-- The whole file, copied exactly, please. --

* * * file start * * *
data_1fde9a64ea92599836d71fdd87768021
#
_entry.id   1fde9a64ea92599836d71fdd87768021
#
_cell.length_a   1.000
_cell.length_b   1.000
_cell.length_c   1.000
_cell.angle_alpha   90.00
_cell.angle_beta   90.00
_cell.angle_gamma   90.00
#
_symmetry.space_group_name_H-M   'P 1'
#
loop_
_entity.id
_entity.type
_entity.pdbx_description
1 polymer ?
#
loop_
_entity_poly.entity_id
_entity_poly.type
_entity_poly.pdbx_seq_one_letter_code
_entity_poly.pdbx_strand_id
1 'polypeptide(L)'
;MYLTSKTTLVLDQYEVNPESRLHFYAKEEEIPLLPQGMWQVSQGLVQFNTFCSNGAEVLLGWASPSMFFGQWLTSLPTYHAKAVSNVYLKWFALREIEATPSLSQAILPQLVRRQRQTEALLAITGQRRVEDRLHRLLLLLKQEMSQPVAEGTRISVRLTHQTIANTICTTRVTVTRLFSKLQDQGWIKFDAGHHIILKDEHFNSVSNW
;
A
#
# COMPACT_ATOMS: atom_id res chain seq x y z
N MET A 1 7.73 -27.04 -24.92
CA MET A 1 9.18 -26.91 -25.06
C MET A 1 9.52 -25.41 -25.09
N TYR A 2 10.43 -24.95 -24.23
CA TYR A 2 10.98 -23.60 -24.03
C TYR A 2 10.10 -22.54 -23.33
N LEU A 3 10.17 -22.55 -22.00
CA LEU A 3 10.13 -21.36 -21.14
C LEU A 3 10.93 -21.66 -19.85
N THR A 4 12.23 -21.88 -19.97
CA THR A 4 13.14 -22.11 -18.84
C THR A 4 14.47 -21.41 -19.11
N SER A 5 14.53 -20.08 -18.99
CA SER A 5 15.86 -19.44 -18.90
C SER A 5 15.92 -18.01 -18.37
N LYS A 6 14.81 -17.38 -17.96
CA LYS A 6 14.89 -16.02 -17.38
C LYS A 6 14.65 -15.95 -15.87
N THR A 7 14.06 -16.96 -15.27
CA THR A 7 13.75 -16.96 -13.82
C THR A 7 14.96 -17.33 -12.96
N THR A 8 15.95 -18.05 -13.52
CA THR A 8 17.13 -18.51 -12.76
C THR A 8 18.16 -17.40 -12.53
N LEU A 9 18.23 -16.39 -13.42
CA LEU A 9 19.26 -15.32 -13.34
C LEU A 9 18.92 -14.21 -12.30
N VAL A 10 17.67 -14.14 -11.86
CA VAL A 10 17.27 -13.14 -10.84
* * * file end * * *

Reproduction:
data_1fde9a64ea92599836d71fdd87768021
#
_entry.id   1fde9a64ea92599836d71fdd87768021
#
_cell.length_a   1.000
_cell.length_b   1.000
_cell.length_c   1.000
_cell.angle_alpha   90.00
_cell.angle_beta   90.00
_cell.angle_gamma   90.00
#
_symmetry.space_group_name_H-M   'P 1'
#
loop_
_entity.id
_entity.type
_entity.pdbx_description
1 polymer ?
#
loop_
_entity_poly.entity_id
_entity_poly.type
_entity_poly.pdbx_seq_one_letter_code
_entity_poly.pdbx_strand_id
1 'polypeptide(L)'
;MYLTSKTTLVLDQYEVNPESRLHFYAKEEEIPLLPQGMWQVSQGLVQFNTFCSNGAEVLLGWASPSMFFGQWLTSLPTYHAKAVSNVYLKWFALREIEATPSLSQAILPQLVRRQRQTEALLAITGQRRVEDRLHRLLLLLKQEMSQPVAEGTRISVRLTHQTIANTICTTRVTVTRLFSKLQDQGWIKFDAGHHIILKDEHFNSVSNW
;
A
#
# COMPACT_ATOMS: atom_id res chain seq x y z
N MET A 1 7.73 -27.04 -24.92
CA MET A 1 9.18 -26.91 -25.06
C MET A 1 9.52 -25.41 -25.09
N TYR A 2 10.43 -24.95 -24.23
CA TYR A 2 10.98 -23.60 -24.03
C TYR A 2 10.10 -22.54 -23.33
N LEU A 3 10.17 -22.55 -22.00
CA LEU A 3 10.13 -21.36 -21.14
C LEU A 3 10.93 -21.66 -19.85
N THR A 4 12.23 -21.88 -19.97
CA THR A 4 13.14 -22.11 -18.84
C THR A 4 14.47 -21.41 -19.11
N SER A 5 14.53 -20.08 -18.99
CA SER A 5 15.86 -19.44 -18.90
C SER A 5 15.92 -18.01 -18.37
N LYS A 6 14.81 -17.38 -17.96
CA LYS A 6 14.89 -16.02 -17.38
C LYS A 6 14.65 -15.95 -15.87
N THR A 7 14.06 -16.96 -15.27
CA THR A 7 13.75 -16.96 -13.82
C THR A 7 14.96 -17.33 -12.96
N THR A 8 15.95 -18.05 -13.52
CA THR A 8 17.13 -18.51 -12.76
C THR A 8 18.16 -17.40 -12.53
N LEU A 9 18.23 -16.39 -13.42
CA LEU A 9 19.26 -15.32 -13.34
C LEU A 9 18.92 -14.21 -12.30
N VAL A 10 17.67 -14.14 -11.86
CA VAL A 10 17.27 -13.14 -10.84